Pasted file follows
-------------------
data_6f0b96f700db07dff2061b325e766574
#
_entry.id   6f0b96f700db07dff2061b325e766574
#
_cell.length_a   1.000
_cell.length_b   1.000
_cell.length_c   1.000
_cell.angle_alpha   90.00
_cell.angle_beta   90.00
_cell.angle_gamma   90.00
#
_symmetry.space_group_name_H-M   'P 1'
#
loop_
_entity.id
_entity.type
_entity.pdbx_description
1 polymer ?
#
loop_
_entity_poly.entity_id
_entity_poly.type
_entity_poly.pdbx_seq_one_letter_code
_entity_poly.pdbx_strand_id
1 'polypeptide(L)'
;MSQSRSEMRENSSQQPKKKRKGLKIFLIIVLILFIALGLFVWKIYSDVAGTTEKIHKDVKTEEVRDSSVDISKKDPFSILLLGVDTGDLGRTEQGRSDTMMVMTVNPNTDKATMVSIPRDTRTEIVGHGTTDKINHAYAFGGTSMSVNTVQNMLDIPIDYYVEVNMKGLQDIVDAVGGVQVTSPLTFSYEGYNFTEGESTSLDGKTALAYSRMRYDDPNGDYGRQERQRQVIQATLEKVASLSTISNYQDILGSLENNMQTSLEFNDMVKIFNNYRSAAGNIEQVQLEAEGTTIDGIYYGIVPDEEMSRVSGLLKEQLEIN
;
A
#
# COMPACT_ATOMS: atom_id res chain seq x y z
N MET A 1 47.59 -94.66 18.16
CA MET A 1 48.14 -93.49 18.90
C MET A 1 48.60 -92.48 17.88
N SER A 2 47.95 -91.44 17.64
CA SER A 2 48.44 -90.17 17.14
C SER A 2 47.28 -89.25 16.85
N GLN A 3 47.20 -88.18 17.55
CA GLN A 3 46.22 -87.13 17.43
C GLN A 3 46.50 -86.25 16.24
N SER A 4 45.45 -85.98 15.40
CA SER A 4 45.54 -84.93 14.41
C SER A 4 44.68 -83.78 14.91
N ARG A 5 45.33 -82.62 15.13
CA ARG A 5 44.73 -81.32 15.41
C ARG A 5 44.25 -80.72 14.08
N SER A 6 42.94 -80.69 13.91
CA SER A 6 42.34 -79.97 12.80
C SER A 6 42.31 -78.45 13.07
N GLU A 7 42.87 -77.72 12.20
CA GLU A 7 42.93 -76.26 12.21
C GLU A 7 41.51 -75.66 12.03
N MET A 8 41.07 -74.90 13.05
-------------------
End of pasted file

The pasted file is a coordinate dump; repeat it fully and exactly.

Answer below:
data_6f0b96f700db07dff2061b325e766574
#
_entry.id   6f0b96f700db07dff2061b325e766574
#
_cell.length_a   1.000
_cell.length_b   1.000
_cell.length_c   1.000
_cell.angle_alpha   90.00
_cell.angle_beta   90.00
_cell.angle_gamma   90.00
#
_symmetry.space_group_name_H-M   'P 1'
#
loop_
_entity.id
_entity.type
_entity.pdbx_description
1 polymer ?
#
loop_
_entity_poly.entity_id
_entity_poly.type
_entity_poly.pdbx_seq_one_letter_code
_entity_poly.pdbx_strand_id
1 'polypeptide(L)'
;MSQSRSEMRENSSQQPKKKRKGLKIFLIIVLILFIALGLFVWKIYSDVAGTTEKIHKDVKTEEVRDSSVDISKKDPFSILLLGVDTGDLGRTEQGRSDTMMVMTVNPNTDKATMVSIPRDTRTEIVGHGTTDKINHAYAFGGTSMSVNTVQNMLDIPIDYYVEVNMKGLQDIVDAVGGVQVTSPLTFSYEGYNFTEGESTSLDGKTALAYSRMRYDDPNGDYGRQERQRQVIQATLEKVASLSTISNYQDILGSLENNMQTSLEFNDMVKIFNNYRSAAGNIEQVQLEAEGTTIDGIYYGIVPDEEMSRVSGLLKEQLEIN
;
A
#
# COMPACT_ATOMS: atom_id res chain seq x y z
N MET A 1 47.59 -94.66 18.16
CA MET A 1 48.14 -93.49 18.90
C MET A 1 48.60 -92.48 17.88
N SER A 2 47.95 -91.44 17.64
CA SER A 2 48.44 -90.17 17.14
C SER A 2 47.28 -89.25 16.85
N GLN A 3 47.20 -88.18 17.55
CA GLN A 3 46.22 -87.13 17.43
C GLN A 3 46.50 -86.25 16.24
N SER A 4 45.45 -85.98 15.40
CA SER A 4 45.54 -84.93 14.41
C SER A 4 44.68 -83.78 14.91
N ARG A 5 45.33 -82.62 15.13
CA ARG A 5 44.73 -81.32 15.41
C ARG A 5 44.25 -80.72 14.08
N SER A 6 42.94 -80.69 13.91
CA SER A 6 42.34 -79.97 12.80
C SER A 6 42.31 -78.45 13.07
N GLU A 7 42.87 -77.72 12.20
CA GLU A 7 42.93 -76.26 12.21
C GLU A 7 41.51 -75.66 12.03
N MET A 8 41.07 -74.90 13.05